One of the great public views on the Vineyard at the Tashmoo Overlook is disappearing behind a wall of willows, but instead of calling in tree surgeons to open the vista up, the trees’ owners have called in their lawyers.

The Tisbury selectmen complained on Tuesday night that despite more than a year of attempts to negotiate a solution, the owners of the trees, the Thomas and Ginny Payette family of Tashmoo Farm, remained intransigent and have now refused to talk further, except through their legal representative.

But the town believes it has grounds, under the state Wetlands Protection Act, to have the trees removed.

In an unusual move, selectman Tristan Israel preempted a closed executive session of the board to flag the collective disappointment with the owners’ response to the disappearing view problem.

He accused the Payettes of selfishness and insensitivity to the greater good.

The issue first arose last May, after a complaint by a Tisbury resident to the town.

“We had a discussion with Mr. Payette,” Mr. Israel said, adding: “He agreed to meet with us, [but] every time we wanted to meet it seemed there was some reason he couldn’t make the meeting.”

This went on through all of last winter, Mr. Israel said.

Several weeks ago, after another discussion, Mr. Payette invited the selectmen to walk the property, but that meeting also was cancelled. The selectmen then wrote to the owners, saying they wished to meet before the end of August.

“Now Mr. Payette has sent us a response from his lawyer, which also says any further correspondence should not go to him but through his lawyer,” Mr. Israel said. He continued:

“I’m extremely disappointed we could not work something out with Mr. Payette. We have been very patient and have tried to be accommodating to their schedule.

“Mr. Payette ... in effect blew us off.

“You used to be able to have a nice view. That view is fast being eaten up. Willow trees expand out two to four feet a year, so it’s a just a matter of time. A few years and in the summer the view will be gone.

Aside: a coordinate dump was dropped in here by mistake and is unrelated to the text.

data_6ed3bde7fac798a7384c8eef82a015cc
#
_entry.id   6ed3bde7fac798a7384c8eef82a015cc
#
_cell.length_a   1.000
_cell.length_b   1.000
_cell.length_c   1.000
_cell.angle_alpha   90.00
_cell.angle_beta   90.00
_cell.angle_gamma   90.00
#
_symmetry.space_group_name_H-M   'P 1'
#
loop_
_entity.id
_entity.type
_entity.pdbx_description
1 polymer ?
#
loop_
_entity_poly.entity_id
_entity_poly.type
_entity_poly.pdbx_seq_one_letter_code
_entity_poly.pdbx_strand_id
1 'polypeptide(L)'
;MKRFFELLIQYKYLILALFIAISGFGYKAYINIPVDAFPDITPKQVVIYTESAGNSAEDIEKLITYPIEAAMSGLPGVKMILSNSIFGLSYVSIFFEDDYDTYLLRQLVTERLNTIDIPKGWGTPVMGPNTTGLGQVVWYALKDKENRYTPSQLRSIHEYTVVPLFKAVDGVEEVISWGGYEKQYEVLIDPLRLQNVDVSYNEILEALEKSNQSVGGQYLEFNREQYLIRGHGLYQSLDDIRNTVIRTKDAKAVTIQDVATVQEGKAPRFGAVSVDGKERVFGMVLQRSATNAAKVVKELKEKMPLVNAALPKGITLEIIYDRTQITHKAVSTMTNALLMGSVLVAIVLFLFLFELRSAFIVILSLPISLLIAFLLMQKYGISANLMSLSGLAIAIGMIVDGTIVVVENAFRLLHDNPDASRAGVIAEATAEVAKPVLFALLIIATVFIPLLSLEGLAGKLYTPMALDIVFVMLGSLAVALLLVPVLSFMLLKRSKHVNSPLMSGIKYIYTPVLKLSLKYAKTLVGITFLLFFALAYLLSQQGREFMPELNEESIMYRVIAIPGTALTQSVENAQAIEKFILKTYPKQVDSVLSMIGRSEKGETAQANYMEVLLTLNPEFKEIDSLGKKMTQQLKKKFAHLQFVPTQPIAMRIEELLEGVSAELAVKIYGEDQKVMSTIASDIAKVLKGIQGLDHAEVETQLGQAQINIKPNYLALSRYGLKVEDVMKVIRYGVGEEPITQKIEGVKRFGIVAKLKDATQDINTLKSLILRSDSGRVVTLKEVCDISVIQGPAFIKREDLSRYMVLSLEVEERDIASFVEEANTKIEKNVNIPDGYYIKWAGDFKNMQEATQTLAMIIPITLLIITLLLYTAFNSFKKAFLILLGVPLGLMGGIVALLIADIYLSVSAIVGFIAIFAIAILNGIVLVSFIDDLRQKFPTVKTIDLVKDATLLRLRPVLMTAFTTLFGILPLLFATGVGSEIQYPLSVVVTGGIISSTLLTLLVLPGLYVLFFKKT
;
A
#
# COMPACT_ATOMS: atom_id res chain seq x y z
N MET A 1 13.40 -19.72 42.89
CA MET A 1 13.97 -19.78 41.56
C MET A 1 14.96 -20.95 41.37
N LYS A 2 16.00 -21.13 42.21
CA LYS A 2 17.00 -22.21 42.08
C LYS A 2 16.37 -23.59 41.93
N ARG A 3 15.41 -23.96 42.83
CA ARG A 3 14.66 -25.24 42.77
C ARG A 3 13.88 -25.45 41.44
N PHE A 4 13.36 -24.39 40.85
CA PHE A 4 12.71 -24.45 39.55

“I find it, I can only use the word selfish. I want the public to know we tried civilly, politely, any way we could to work with the Payettes on this matter.

“Now we are going to have to examine our options.”

Other selectmen echoed Mr. Israel’s concern.

“There are three great views on the Island,” said selectman Denys Wortman, “the Gay Head Cliffs at Aquinnah, the Keith Farm on Middle Road and the Tashmoo Overlook.

“It’s a shame. The state put the overlook parking area there so people could enjoy it.”

Town counsel is being consulted about the next step, but Mr. Israel said after the meeting he believed action could be taken under the Wetlands Protection Act, which requires permitting for plantings close to a wetland. He believed no such permission ever was sought.

Even though the trees were planted about 1974, he said he believed there was “no statute of limitations on action under the act.”

Willow trees have aggressive, fibrous root systems, sucker easily and can become pest species.

Telephone calls to the Payettes for comment this week were not returned.

The Tashmoo Overlook, which shelters a freshwater spring once used as a water source for the town, has long been a storied place on the Vineyard.

“Tashmoo is the Vineyard lake, and there is no record of any visitor who failed to express pleasure at the music and poetry of the name, and its application to the sheet of water, framed within green trees and against the distant water of Vineyard Sound, which may be seen by any traveler of the main highway from Vineyard Haven to West Tisbury,” wrote the late Joseph Chase Allen in the Gazette in 1958.

In the same year, public discussion began over construction of a turnout parking area for sightseers at the overlook.

“This spot, one of the few remaining views of the Island not obscured by trees, overlooks a large portion of Tashmoo Farm and the lake beyond and is especially favored by large numbers of people who enjoy the view,” the Gazette reported.